Health Uncategorized

Is the Rationale for Licensing Cannabis Distribution Reasonable?

Entrepreneurs looking to get into the retail business can sell a virtually unlimited number of products without obtaining a special license. For instance, you could sell all sorts of health supplements with nothing but a local business license. You wouldn’t need a state license for those particular products. So why is cannabis different? What’s the rationale behind licensing dispensaries and pharmacies?

Lawmakers and regulators cite a plethora of reasons to justify licensing. As I see it, they all boil down to control. States with decriminalized medical and recreational cannabis want to maximize control over the industries within their borders. Licensing is one tool for maintaining that control.

Pharmacies in Utah

The best way to drive home this point is to compare states. Let us start with Utah, a highly conservative state in which medical cannabis is allowed but recreational marijuana is not. Utah’s population is just over 3.4 million. It currently has about 75,000 medical cannabis card holders. That works out to about 2% of the state population.

Surprisingly, there are only 15 medical cannabis pharmacies serving the entire state. What’s more, the operators of Brigham City’s Beehive Farmacy say that all but one are located in urban centers.

Utah lawmakers are stingy with pharmacy licenses for two reasons. First, they want to ensure that every pharmacy they license can get a large enough share of the market to maintain a viable business. Allowing too many licenses would saturate the market and ultimately put some of them under.

Second, lawmakers believe that limiting licenses will go a long way toward helping prevent distribution for recreational purposes. Fewer pharmacies make it easier for regulators to keep their eye on things, thus improving enforcement efforts.

Pharmacies in Oklahoma

Oklahoma is on the opposite side of the spectrum. There are virtually no limits on the number of licenses the Sooner State will issue, explaining why there are now 14,000 pharmacies trying to compete. Unfortunately, many in Oklahoma think the state’s medical cannabis program is out of control. More than one official has speculated that operators are abusing the licensing system by using medical pharmacies as recreational dispensaries.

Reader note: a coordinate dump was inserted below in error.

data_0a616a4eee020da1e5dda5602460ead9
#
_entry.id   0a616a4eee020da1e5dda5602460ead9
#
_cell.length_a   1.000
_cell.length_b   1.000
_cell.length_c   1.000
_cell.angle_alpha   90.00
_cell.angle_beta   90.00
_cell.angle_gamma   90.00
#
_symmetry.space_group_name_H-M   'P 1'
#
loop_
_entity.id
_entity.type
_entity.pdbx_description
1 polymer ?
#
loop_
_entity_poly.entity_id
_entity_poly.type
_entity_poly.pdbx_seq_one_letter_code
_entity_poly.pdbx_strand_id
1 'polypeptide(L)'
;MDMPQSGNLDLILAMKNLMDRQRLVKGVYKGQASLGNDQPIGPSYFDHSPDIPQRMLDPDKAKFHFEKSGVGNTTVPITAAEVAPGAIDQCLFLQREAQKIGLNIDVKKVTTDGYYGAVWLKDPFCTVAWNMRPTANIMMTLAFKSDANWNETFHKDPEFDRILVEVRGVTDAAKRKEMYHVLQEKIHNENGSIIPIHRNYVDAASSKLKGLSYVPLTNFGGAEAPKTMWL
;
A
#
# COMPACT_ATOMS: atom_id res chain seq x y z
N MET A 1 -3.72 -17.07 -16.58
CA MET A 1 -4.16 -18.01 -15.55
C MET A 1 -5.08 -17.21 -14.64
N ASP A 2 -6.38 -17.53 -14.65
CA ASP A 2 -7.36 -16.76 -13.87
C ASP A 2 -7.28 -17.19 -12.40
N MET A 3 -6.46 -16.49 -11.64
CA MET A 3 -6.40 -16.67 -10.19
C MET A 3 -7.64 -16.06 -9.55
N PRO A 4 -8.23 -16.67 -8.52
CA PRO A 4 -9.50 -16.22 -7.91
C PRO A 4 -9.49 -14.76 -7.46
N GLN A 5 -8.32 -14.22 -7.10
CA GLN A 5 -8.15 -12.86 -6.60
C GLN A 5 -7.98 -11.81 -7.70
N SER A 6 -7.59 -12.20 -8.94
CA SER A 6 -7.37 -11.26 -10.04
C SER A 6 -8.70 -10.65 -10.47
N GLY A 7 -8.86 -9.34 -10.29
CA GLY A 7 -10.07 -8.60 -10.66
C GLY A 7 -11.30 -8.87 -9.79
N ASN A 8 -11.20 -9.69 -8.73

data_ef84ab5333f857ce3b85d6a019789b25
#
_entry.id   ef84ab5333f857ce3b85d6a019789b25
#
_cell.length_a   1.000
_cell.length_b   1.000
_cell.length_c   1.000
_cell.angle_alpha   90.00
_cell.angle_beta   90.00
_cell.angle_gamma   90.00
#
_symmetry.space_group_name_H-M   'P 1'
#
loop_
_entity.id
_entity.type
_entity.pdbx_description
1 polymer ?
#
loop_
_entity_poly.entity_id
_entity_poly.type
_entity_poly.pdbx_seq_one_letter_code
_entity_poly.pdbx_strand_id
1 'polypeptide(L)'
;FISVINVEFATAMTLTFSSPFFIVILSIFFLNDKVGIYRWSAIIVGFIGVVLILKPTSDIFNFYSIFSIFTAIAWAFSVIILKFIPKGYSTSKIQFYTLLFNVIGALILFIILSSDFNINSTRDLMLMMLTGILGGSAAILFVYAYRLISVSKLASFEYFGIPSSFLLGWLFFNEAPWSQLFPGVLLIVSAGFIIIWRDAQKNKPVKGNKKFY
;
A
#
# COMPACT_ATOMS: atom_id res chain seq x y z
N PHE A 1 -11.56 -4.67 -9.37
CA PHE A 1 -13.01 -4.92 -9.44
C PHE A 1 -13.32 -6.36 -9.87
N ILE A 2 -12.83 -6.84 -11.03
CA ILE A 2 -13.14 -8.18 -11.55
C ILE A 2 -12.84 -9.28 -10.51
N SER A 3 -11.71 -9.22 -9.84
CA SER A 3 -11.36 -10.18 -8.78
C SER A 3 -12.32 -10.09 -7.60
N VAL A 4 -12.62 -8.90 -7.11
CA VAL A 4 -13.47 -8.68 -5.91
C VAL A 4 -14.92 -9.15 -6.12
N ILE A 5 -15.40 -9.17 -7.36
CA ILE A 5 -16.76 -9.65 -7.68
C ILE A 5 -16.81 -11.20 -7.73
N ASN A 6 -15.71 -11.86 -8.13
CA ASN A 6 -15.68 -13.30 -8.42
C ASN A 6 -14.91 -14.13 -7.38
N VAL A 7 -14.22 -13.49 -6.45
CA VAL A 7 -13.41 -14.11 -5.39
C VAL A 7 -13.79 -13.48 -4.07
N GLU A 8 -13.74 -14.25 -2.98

The one positive in Oklahoma is robust competition. Unlike Utah, Oklahoma medical cannabis patients enjoy more affordable prices and a larger selection of products. But price and selection come at a cost: Oklahoma’s medical cannabis industry is on the verge of collapse because growers and distributors can’t make enough money to stay in business.

Competitive Natural Selection

Assuming that licensing is more about maintaining a competitive market than anything else, one needs to consider whether it is better to let the government control markets or turn control over to consumers. Utah’s market remains strong even as the number of medical cannabis users continues to rise. But in Oklahoma, industry players are witnessing what I call competitive natural selection.

It’s clear that a state the size of Oklahoma does not need 14,000 medical cannabis dispensaries. The market is definitely saturated. Business owners without the financial means to compete will ultimately need to shut their doors. But that is normal in a capitalist environment. Should those business owners never have been given the opportunity to try?

If the rationale for limiting distribution licenses is to maintain a healthy market for all license holders, then the implication is that the government should choose who gets to open a business and who does not. That’s not the American way. Competitive natural selection is. Anyone who wants to open a business should be able to do so. Success or failure is up to the individual.